In the week the Nationwide recorded the UK’s highest ever average house price, high-end agency Savills has forecast that prime markets across Britain will see falls in 2020.
By year-end the agency says prime central London will have dropped 2.0 per cent and outer and suburban London by 0.5 and 1.0 per cent respectively.
What the agency calls “inner commute” and “outer commute” areas around the capital will each see price falls of 2.0 per cent while the wider south of England will drop 1.5 per cent. The Midlands and the north of England, and Scotland, will all fall 2.5 per cent.
In a market report dedicated almost entirely to high-end locations and homes starting at £1m or above, the agency’s research guru Lucian Cook says: “In the markets of prime central London … headwinds meant values were a full 20 per cent below their 2014 level even before the pandemic … Here, the timing of a recovery appears to be just as dependent on the speed at which international travel restrictions and social distancing restrictions are eased as the pace of recovery in global stock markets or the price of oil.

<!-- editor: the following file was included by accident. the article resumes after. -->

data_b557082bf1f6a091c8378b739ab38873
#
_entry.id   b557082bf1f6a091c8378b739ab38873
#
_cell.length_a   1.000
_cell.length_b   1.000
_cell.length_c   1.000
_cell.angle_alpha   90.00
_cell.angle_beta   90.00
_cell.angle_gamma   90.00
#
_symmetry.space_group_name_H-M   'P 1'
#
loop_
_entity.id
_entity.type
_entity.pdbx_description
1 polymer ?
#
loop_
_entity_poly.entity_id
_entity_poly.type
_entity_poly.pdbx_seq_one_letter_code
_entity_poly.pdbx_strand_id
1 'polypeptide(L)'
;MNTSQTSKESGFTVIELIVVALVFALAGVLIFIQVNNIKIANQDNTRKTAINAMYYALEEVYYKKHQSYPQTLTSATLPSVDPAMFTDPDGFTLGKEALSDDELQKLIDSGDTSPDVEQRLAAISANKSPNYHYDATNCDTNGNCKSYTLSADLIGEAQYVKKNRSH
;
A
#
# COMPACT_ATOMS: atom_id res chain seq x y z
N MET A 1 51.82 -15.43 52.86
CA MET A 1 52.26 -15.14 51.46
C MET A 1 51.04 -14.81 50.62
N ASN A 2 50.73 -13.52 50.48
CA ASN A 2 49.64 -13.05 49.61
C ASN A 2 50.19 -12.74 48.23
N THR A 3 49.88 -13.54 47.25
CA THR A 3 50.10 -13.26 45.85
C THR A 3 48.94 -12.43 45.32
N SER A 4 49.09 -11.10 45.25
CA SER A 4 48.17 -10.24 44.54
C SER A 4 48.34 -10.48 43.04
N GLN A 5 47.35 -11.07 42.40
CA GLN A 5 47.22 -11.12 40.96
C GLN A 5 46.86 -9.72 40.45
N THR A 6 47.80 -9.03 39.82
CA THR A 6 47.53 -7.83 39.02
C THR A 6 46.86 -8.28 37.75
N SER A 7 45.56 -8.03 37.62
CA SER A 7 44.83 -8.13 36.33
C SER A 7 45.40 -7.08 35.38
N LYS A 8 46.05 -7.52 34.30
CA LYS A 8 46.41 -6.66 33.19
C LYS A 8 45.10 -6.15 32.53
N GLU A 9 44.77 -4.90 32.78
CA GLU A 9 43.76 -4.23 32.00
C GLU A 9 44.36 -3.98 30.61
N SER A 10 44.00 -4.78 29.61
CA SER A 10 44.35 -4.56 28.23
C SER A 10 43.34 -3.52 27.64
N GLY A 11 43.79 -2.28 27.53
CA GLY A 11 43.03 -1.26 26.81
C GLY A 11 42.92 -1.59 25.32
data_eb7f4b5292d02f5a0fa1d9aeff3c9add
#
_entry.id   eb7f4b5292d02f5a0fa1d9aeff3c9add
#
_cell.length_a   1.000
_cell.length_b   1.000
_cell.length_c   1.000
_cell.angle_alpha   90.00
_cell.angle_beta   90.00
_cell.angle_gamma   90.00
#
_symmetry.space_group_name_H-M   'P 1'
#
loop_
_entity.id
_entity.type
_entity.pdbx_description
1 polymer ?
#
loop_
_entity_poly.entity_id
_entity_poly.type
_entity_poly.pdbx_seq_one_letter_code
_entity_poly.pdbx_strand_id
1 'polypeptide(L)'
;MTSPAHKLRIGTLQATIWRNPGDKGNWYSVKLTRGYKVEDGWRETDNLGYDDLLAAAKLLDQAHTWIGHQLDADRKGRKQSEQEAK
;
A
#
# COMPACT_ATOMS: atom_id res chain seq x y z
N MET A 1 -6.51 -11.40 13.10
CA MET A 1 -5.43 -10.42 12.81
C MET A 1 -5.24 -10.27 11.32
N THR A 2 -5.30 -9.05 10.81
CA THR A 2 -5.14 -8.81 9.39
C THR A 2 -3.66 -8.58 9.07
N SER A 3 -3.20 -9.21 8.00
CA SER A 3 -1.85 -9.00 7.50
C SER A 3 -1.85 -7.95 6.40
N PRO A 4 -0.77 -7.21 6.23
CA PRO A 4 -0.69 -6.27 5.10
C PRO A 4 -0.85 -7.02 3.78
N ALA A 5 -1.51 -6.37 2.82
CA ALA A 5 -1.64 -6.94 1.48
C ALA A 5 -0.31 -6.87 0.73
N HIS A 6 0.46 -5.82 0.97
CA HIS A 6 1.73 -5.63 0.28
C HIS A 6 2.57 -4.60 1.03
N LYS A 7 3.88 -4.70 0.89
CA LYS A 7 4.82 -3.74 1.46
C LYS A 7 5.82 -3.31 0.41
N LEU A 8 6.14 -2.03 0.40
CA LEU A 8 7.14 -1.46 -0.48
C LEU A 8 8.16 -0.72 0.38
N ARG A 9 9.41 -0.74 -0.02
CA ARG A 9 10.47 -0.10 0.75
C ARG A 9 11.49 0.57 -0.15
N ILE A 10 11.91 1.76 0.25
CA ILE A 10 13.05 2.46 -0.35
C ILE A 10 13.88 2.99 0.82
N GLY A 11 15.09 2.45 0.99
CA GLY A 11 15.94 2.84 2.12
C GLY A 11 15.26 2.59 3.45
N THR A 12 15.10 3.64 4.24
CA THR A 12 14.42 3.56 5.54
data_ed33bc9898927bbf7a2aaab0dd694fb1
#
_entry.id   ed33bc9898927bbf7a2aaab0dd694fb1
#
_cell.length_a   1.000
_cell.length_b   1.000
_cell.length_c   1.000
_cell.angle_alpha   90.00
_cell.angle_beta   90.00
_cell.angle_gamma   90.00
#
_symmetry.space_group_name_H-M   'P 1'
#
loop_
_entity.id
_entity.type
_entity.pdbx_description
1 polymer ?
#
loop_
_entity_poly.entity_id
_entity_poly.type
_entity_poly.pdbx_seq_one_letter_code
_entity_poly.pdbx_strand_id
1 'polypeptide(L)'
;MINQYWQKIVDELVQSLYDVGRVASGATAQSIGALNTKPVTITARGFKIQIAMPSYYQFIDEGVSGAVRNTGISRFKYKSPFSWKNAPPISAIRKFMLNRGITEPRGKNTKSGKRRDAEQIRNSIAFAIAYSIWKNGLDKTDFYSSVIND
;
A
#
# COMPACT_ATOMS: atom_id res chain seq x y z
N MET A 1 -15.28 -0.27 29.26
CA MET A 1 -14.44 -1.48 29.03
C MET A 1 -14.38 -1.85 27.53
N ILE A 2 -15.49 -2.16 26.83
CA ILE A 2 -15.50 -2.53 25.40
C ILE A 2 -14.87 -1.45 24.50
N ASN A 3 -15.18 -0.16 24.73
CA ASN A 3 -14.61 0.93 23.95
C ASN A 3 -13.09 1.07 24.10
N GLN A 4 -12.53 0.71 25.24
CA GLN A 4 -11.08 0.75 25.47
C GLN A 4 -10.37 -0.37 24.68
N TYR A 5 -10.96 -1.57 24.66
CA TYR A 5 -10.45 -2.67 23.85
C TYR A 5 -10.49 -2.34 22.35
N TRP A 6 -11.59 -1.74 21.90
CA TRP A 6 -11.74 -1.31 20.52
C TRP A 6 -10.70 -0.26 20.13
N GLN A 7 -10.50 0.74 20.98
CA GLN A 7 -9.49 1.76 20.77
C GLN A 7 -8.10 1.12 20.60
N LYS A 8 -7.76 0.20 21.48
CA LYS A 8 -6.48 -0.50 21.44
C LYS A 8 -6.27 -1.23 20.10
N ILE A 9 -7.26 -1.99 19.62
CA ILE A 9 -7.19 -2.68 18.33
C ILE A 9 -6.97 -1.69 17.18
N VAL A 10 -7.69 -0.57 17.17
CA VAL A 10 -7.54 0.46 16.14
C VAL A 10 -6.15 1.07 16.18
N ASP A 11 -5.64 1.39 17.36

“While the global economy will dictate longer-term wealth retention and generation, re-ignition of this market will be dependent on when the streets of central London regain their buzz. Prior to the pandemic, prime central London property was not the only market that was looking good value and, arguably, overdue a recovery."
He continues: “The £2m-plus country house market, which now appears to be waking from its slumber, had been something of a sleeping giant for some time, as buyer attention had turned to prime urban living over the past decade or more.”
Savills also looks five years ahead for its forecast and claims that compound price growth in prime markets across Britain will be between 10.3 per cent and 18.5 per cent in different areas by the end of 2024.